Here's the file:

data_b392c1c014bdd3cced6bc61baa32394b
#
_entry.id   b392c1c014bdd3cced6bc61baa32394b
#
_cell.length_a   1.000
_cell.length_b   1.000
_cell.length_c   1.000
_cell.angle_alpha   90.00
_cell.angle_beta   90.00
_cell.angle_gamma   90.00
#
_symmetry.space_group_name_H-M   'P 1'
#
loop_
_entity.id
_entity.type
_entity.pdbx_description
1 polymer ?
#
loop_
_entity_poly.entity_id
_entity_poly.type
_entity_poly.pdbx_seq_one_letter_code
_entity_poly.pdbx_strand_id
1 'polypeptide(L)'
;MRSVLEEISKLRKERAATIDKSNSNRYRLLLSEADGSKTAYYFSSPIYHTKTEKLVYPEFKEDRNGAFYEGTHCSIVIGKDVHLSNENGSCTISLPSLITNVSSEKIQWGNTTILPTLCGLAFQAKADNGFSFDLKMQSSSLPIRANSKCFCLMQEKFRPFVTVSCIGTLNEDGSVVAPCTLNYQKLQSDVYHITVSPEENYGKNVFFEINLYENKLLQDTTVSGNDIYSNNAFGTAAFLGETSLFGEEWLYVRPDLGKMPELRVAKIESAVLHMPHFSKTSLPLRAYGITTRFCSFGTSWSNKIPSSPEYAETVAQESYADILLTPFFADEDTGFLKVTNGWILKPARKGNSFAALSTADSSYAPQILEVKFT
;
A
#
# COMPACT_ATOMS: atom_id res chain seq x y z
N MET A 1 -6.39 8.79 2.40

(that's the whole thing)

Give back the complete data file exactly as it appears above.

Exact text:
data_b392c1c014bdd3cced6bc61baa32394b
#
_entry.id   b392c1c014bdd3cced6bc61baa32394b
#
_cell.length_a   1.000
_cell.length_b   1.000
_cell.length_c   1.000
_cell.angle_alpha   90.00
_cell.angle_beta   90.00
_cell.angle_gamma   90.00
#
_symmetry.space_group_name_H-M   'P 1'
#
loop_
_entity.id
_entity.type
_entity.pdbx_description
1 polymer ?
#
loop_
_entity_poly.entity_id
_entity_poly.type
_entity_poly.pdbx_seq_one_letter_code
_entity_poly.pdbx_strand_id
1 'polypeptide(L)'
;MRSVLEEISKLRKERAATIDKSNSNRYRLLLSEADGSKTAYYFSSPIYHTKTEKLVYPEFKEDRNGAFYEGTHCSIVIGKDVHLSNENGSCTISLPSLITNVSSEKIQWGNTTILPTLCGLAFQAKADNGFSFDLKMQSSSLPIRANSKCFCLMQEKFRPFVTVSCIGTLNEDGSVVAPCTLNYQKLQSDVYHITVSPEENYGKNVFFEINLYENKLLQDTTVSGNDIYSNNAFGTAAFLGETSLFGEEWLYVRPDLGKMPELRVAKIESAVLHMPHFSKTSLPLRAYGITTRFCSFGTSWSNKIPSSPEYAETVAQESYADILLTPFFADEDTGFLKVTNGWILKPARKGNSFAALSTADSSYAPQILEVKFT
;
A
#
# COMPACT_ATOMS: atom_id res chain seq x y z
N MET A 1 -6.39 8.79 2.40